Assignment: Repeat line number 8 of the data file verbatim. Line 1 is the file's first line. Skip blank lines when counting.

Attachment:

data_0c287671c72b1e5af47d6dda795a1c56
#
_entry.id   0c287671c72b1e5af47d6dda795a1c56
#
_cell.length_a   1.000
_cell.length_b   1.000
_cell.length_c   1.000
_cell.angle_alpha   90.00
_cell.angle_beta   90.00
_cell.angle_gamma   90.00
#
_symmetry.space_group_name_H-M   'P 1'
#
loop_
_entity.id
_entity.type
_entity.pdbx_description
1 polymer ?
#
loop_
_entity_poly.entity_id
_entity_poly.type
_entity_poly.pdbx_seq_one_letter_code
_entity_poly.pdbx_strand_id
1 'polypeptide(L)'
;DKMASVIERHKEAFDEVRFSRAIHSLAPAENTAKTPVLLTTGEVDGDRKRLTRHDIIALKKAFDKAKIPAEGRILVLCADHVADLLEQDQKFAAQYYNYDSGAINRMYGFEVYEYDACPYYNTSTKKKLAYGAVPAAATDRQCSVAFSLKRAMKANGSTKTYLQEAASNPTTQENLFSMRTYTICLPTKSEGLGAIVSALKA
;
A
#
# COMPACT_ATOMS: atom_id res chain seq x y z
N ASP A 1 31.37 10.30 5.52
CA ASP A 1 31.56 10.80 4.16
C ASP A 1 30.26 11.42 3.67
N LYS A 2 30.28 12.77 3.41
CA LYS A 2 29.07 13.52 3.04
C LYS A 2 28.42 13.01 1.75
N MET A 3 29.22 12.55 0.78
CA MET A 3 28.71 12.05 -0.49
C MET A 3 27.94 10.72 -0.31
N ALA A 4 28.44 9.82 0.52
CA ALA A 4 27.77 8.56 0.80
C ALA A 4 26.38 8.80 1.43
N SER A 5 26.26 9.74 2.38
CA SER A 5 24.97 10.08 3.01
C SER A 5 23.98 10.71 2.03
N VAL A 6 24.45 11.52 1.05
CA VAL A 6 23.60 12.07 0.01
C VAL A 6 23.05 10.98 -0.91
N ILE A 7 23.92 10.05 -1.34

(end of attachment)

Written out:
_cell.angle_alpha   90.00